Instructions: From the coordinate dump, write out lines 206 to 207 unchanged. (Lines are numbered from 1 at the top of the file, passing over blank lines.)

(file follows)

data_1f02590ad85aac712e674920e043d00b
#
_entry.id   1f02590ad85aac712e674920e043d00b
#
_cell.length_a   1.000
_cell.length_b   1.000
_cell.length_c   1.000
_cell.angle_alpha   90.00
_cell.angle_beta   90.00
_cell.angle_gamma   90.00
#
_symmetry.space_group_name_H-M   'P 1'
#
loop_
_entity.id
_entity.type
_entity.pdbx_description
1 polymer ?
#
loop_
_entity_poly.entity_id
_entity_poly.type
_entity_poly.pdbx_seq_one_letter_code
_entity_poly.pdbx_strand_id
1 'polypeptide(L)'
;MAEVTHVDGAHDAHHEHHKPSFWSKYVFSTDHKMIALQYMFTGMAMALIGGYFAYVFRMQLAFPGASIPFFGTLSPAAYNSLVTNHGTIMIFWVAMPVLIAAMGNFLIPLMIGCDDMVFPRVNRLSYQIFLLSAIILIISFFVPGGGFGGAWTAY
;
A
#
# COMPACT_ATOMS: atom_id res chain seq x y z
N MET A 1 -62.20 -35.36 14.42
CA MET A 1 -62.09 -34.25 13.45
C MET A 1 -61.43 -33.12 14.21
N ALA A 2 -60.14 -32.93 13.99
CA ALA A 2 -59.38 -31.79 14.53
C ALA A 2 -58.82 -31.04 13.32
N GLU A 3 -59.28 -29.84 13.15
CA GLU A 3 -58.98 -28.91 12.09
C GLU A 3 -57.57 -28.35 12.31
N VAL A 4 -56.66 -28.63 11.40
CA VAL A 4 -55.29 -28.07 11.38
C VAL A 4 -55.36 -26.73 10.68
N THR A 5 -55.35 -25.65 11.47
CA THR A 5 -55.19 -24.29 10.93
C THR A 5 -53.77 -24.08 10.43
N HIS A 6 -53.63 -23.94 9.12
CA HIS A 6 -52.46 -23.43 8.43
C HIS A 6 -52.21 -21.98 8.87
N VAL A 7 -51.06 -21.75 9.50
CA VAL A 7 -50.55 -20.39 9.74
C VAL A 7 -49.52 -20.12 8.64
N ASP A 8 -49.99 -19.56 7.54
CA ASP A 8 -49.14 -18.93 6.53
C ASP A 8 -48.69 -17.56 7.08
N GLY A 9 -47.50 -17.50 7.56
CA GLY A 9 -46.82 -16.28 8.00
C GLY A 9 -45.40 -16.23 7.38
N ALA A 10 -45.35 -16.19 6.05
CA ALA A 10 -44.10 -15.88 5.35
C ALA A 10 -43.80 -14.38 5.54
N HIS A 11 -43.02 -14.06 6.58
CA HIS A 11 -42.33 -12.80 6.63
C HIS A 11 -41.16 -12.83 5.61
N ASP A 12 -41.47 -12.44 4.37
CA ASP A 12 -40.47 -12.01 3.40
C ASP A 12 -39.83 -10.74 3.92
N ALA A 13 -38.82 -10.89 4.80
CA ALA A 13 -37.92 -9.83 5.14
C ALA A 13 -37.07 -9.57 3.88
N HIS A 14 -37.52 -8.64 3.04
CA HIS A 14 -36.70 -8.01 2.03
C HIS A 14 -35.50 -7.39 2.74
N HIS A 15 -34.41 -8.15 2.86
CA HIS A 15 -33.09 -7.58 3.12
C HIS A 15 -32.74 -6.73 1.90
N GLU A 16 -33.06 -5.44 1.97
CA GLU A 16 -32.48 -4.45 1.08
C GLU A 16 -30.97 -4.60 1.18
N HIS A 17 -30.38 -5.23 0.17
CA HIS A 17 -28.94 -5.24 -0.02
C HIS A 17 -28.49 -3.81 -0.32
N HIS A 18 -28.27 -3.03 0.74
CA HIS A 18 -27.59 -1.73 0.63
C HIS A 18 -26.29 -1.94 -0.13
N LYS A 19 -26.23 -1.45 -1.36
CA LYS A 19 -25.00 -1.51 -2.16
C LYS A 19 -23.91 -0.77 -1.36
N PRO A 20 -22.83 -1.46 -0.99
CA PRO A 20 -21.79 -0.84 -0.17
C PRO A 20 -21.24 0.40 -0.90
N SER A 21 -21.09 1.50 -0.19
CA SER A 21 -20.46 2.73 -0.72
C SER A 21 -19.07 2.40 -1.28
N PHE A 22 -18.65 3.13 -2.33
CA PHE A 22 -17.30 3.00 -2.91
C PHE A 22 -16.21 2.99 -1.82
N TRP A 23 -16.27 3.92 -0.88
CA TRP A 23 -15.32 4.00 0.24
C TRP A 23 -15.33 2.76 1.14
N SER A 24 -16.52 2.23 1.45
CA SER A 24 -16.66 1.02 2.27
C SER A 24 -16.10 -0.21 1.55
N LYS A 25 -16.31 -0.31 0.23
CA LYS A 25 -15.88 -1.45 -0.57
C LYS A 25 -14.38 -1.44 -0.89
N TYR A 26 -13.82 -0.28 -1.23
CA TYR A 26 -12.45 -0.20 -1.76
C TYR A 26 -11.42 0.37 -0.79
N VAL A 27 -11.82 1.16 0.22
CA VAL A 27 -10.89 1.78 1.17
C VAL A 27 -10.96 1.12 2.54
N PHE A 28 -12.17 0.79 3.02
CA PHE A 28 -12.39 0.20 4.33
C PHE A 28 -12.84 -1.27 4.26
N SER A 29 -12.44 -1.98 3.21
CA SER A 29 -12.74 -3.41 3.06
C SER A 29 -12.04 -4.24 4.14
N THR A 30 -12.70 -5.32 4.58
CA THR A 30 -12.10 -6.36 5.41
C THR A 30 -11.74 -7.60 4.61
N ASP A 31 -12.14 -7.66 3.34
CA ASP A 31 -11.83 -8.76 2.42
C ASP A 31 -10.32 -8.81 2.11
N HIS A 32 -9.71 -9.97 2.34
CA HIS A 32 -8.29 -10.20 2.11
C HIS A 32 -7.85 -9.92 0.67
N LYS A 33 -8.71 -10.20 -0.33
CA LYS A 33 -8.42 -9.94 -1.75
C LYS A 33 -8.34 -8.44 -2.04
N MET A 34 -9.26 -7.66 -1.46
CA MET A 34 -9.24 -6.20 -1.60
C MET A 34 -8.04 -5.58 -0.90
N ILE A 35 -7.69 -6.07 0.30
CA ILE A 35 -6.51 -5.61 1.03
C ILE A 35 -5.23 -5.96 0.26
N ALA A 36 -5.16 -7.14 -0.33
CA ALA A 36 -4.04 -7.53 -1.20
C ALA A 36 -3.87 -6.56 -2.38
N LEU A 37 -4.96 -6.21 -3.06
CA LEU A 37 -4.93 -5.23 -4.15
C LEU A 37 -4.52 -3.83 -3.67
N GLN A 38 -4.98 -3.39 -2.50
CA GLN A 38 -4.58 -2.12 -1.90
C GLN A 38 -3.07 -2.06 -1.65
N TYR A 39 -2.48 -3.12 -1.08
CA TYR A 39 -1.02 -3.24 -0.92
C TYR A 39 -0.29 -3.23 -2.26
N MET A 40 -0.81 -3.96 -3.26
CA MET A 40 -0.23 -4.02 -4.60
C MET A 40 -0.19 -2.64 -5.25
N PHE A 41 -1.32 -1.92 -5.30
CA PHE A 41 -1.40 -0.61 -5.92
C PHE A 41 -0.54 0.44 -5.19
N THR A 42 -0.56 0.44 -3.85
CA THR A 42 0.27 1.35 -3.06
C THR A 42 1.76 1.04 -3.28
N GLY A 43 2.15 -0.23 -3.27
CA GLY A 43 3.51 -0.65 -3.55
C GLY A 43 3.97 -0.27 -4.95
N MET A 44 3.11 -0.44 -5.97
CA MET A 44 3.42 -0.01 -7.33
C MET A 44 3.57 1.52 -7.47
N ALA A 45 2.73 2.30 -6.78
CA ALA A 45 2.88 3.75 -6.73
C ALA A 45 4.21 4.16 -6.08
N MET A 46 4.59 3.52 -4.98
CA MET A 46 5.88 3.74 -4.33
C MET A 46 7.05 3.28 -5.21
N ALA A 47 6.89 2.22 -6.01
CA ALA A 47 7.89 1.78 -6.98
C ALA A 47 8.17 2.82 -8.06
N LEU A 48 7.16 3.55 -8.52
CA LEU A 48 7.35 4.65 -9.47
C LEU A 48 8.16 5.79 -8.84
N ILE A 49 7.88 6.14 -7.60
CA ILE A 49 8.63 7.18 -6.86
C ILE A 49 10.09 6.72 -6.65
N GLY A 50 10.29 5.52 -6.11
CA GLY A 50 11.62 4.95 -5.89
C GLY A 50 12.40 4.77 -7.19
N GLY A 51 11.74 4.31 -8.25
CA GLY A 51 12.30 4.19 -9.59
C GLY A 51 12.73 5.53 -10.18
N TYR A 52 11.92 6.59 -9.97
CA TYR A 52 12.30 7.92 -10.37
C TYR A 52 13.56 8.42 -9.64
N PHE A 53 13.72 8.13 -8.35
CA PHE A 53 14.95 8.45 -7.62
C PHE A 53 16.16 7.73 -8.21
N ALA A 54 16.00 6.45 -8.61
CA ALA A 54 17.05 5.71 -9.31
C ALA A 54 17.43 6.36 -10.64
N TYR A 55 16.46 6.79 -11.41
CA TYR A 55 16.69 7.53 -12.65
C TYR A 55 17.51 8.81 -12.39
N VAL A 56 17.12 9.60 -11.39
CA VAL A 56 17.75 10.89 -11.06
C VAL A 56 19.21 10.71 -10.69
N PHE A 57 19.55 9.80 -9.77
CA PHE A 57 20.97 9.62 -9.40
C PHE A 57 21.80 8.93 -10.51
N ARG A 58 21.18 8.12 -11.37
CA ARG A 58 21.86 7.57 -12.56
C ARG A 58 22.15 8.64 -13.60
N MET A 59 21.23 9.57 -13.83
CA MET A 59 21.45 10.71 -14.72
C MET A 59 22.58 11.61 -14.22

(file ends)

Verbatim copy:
CA MET A 59 21.45 10.71 -14.72
C MET A 59 22.58 11.61 -14.22